For Harbaugh, The Clock Is Ticking

The clock is ticking on Jim Harbaugh.

It’s time to admit it. I never thought I’d utter these words, but the countdown clock has started ticking for Harbaugh. The way I see it, Michigan’s coach has two years to make it to a Big Ten title game, or it’s time to move on.

It’s difficult to put a time frame and a specific goal on a coach. But enough is enough, and it’s time to start holding him accountable.

As we’ve just ended year three of the Harbaugh era, the Michigan football program is nowhere near where any of us thought it would be. In fact, you could make a very solid argument that it’s actually worse than where he picked it up. Sometimes things just don’t work out like everybody hopes. And with each passing game, it’s looking like this is one of those times.

When Harbaugh arrived in Ann Arbor on Dec. 30, 2014, many thought the turnaround would take two-to-three years, myself included. But as we head into year four, we’re all still waiting for the turnaround.

Lack of Talent

Ever since Brady Hoke’s players have left, the amount of talent on Michigan’s roster has taken a significant nosedive.

You can make the argument Harbaugh’s recruited players are still young and developing. But for a head coach who makes $9 million a year and is one of the highest paid coaches in college football, one would think that development would happen faster.

The wide receivers still lack true pass catching and separation abilities. The safeties are still the easy target in the pass defense because of poor man-to-man coverage skills. And, the offensive line still struggles to protect anybody behind them.

The quarterback position, which is supposed to be Harbaugh’s specialty, has been abysmal ever since Jake Rudock moved on to the NFL. Brandon Peters, Harbaugh’s first big quarterback recruit looked average at best when he started five games for the Wolverines. He completed just 52-percent of his passes, contributed only four touchdowns, and threw two costly interceptions inside the red zone. In fact, the nine touchdown passes thrown by the Wolverines this season were the lowest amount for a Michigan team since 1975. That’s down right embarrassing for having a head coach who’s been touted as a “quarterback guru.”

Coaching Miscues

When former NFL running back Brandon Jacobs said that Harbaugh “didn’t know what he was doing” while coaching the San Francisco 49ers, I like many Wolverines fans thought to myself, ‘what is this guy talking about?’ But now I’m starting to question whether Jacobs is right.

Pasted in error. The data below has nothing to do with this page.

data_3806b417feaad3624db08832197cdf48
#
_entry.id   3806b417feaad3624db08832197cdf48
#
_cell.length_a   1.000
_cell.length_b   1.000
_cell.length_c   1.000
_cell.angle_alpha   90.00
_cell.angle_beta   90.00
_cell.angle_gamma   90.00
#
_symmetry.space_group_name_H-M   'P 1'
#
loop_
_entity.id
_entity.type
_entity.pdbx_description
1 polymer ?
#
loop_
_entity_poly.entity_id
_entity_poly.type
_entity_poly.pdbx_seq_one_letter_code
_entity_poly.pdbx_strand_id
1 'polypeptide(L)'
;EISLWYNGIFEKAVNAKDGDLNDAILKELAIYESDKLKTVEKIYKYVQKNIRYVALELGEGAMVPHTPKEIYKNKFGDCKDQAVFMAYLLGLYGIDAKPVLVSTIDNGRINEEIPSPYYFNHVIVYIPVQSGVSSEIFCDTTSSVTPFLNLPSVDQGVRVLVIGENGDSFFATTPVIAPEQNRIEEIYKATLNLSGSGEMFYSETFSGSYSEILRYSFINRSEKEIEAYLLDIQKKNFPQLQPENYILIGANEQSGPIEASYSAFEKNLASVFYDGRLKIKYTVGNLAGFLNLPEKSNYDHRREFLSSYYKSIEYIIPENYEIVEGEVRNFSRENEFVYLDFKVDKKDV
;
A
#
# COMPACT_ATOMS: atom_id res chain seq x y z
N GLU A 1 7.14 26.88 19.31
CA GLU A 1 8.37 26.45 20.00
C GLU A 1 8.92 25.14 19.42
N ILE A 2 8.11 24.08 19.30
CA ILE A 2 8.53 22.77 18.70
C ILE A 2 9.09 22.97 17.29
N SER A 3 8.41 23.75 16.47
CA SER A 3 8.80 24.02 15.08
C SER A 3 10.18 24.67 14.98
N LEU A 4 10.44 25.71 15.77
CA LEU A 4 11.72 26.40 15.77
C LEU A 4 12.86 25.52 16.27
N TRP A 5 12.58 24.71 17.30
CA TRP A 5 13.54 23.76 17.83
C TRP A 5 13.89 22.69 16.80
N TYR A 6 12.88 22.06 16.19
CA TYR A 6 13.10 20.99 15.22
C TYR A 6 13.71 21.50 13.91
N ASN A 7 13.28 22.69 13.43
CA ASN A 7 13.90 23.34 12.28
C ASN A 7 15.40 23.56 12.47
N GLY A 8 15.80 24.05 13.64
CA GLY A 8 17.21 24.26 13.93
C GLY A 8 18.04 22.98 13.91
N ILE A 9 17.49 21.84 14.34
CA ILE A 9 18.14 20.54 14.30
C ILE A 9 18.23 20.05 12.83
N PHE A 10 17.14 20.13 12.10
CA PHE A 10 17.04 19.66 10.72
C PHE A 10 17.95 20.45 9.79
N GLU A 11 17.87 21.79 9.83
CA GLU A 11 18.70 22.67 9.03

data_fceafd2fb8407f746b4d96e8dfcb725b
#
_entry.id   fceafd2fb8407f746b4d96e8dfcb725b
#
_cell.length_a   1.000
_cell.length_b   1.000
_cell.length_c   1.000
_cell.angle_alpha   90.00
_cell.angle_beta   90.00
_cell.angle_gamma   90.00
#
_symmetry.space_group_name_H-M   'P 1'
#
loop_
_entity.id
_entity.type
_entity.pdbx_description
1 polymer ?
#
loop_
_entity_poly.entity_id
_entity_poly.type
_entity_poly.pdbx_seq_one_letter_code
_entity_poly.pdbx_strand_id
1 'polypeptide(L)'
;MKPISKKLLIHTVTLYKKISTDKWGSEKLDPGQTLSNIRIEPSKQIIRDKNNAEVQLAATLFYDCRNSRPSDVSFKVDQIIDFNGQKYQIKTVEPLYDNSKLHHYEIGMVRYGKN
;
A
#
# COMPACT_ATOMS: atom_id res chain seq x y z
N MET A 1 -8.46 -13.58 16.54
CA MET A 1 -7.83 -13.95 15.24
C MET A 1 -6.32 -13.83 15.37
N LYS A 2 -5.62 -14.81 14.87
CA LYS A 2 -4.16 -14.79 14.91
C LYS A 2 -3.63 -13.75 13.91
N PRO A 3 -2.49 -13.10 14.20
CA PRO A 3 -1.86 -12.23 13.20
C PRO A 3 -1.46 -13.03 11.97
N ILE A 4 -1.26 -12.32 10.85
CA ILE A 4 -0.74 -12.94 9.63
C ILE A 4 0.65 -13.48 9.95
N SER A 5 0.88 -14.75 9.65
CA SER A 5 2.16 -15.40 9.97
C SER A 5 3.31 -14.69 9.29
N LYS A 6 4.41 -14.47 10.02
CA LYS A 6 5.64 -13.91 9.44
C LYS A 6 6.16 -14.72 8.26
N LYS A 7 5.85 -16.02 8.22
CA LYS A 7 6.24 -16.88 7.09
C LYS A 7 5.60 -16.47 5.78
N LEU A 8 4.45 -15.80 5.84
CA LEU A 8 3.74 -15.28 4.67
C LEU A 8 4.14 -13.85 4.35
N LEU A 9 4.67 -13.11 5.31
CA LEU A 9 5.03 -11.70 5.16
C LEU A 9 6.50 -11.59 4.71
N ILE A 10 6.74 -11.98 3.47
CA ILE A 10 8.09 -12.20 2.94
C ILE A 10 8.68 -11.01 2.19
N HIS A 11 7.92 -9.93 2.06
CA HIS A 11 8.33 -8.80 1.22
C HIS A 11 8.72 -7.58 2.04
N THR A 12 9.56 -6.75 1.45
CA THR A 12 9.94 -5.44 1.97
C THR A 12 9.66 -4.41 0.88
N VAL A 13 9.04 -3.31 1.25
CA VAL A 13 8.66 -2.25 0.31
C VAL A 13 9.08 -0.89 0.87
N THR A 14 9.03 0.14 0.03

Think of the coaching mistakes Harbaugh has made, and the list will be longer than you think.

Having gunners on the final punt against Michigan State in 2015, when the Spartans didn’t have anybody fielding a return as all 11 of them were going for the block? We know how that ended. Think of how many times in third-and-long situations with Michigan trailing have you seen them run a play-action pass out of the I-formation, you aren’t fooling anybody. Even in the Outback Bowl, when tight end Sean McKeon took a handoff on third-and-short and fumbled on his first career carry. Harbaugh later admitted after the game he probably should’ve called timeout to get the right personnel on the field. Yet, hindsight is 20/20. Or how about on Michigan’s final play when on fourth-and-one, all of the receivers ran deep routes, instead of short, quick slants.

It begs the question: what are you doing?

Sum It All Up 

This program is heading in the wrong direction.

And I’m growing skeptical Harbaugh can dig Michigan out of this hole. While the defense, who returned only one starter, held its own this season, the offense looked like a dumpster fire. At this point if former Mississippi QB Shea Patterson is granted eligibility, I don’t know how much he’ll help.

I’m weary how much better this team will be next year. Will the offensive line be better with possibly two brand new tackles, and a new center? That position group has a lot of pressure since there are question marks at almost every other position on the offense. Let’s not forget Michigan hasn’t had a high level running back since Mike Hart who has been coaching football for six seasons now.

Not to mention the schedule is tougher in 2018 than it was this past season. Michigan travels to both Michigan State and Ohio State, and kicks the season off with a trip to South Bend.

I heard an interesting stat this week that almost sounded unbelievable. Urban Meyer is 73-8 in his six years at Ohio State. Yet, Jim Harbaugh is 9-8 in his last 17 games. He is just barely above .500 in his last year and half.

Combine that along with the fact that Michigan is still nothing more than a chew toy for Michigan State and Ohio State this program is still on the ropes. So for Jim Harbaugh it’s simple: He has two seasons to get to Indianapolis or he should be shown the door.

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